Nehedar is what NYC-based singer/songwriter Emilia Cataldo goes by, much the way Natasha Khan calls herself Bat For Lashes or Sarah Assbring calls herself El Perro Del Mar. Let’s face it — it’s trendy for female solo artists to give themselves a cool name these days. But Emilia didn’t just start calling herself Nehedar because it sounds cool. Nehedar actually means wondrous in Hebrew and it turns out Emilia is a student of Jewish Mysticism. Which might have you thinking that her latest album, This Heart, is a bunch of inaccessible new age meditational music. But that would be mistaken. It’s just about everything but new age with songs ranging from artsy pop to indie rock to “anti-folk” to electronica. At times it feels more like a greatest hits collection than a cohesive album because it changes genre and sounds so often, but I’ll take an eclectic album over one where every song sounds the same any day.



Aside from Emilia’s warm and slightly offbeat voice — she calls to mind Regina Spektor and Liz Phair — the commonality between the songs on This Heart would seem to be that most of them tell stories, something else she has in common with Spektor, though Emilia’s lyrics tend to run darker. To that end, she calls to mind Aimee Man’s knack for making the gloomy sound beautiful and Laura Marling’s ability to hide brutally honest remarks within exceptional hooks.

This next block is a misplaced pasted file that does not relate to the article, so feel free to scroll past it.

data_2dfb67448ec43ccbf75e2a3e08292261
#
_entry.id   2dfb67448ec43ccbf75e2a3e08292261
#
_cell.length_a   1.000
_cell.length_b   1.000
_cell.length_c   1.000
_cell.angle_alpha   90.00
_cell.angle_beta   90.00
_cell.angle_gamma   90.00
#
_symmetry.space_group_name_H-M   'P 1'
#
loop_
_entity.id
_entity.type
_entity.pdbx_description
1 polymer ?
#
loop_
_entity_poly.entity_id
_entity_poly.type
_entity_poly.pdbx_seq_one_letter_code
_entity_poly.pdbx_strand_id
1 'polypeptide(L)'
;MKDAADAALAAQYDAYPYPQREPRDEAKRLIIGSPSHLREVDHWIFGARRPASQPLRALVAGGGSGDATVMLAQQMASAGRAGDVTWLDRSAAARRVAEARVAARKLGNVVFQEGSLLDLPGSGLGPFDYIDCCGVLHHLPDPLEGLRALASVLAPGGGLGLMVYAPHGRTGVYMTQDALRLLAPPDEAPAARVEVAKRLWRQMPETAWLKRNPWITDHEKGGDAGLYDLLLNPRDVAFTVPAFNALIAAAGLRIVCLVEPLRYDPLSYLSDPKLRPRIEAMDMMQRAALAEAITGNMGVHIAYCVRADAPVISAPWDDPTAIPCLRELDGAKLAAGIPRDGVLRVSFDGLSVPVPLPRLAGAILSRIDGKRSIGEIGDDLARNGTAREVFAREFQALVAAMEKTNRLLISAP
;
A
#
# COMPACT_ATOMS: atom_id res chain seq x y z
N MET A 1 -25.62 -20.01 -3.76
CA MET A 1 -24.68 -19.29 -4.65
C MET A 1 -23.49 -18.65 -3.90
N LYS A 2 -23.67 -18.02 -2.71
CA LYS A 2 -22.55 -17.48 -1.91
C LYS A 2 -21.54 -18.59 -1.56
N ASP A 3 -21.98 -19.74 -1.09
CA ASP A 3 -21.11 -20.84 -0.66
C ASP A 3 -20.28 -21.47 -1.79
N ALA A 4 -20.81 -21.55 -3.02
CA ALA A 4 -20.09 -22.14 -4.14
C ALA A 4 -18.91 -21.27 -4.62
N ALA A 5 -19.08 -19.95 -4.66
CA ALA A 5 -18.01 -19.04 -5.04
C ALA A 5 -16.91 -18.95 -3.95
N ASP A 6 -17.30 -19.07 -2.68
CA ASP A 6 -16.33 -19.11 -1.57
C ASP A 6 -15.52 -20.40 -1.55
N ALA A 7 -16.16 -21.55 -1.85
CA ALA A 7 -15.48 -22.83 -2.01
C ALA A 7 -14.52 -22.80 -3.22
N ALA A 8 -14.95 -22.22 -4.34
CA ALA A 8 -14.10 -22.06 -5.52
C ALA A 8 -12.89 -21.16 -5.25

“The weight of your bones / and all the armor that you own / you’re afraid to let go and feel anything,” she sings during the chorus of the catchy pop rock number “Weight of Your Bones,” which would seem to be about someone who’s afraid to let go and truly lose themselves in the moment.

I was most impressed by Emilia’s songs that are built around electronic beats and loops, but I’m a big fan of electronica so that shouldn’t surprise anybody. That said, electro sounds just feel so natural if not entirely perfect around her vocals. My favorite track on the album is “What’s Becoming,” which seems to be about someone living out a relationship they know is bad for them. It blends tender, live bass with fluttery electro-beats and pitter patter. “They say take pills / pay someone to talk it out / I just need some place to let it go,” she sings, perhaps considering friends who’d advise her to stay in the relationship and seek out coping mechanisms instead.

One of This Heart’s strongest tracks is “On Killing,” which was inspired by the thoughts and experiences of a U.S. soldier returning from Afghanistan. Musically, the song blends militant-style drums with haunting saxophone. “It’s no one’s fault, we all turn to God / and we wash away to the see,” she sings, her voice haunting as she relates the soldier’s experiences in first person. (Emilia often puts herself in other’s shoes in her songs, which are mostly written in first person.)

Another highlight is the opening track, “Bells of the City,” an eerie and ambient song that calls to mind some of Moby’s darker material. “Get in over your head / makes you wish you were dead / but there’s so many things left to do,” she sings, weighing the pros and cons of life in a big city. Chances are Emilia will stick around New York City for the foreseeable future, but one gets the feeling she could find interesting stories to tell anywhere.


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An entertainment journalist for 20 years, Michael McCarthy was a columnist and contributing editor for the magazines Lollipop and LiveWire. He co-created and wrote for Cinezine, one of the '90's most popular movie E-zines. The only time he's not listening to music is when he's watching television shows and movies or reading, usually music magazines.

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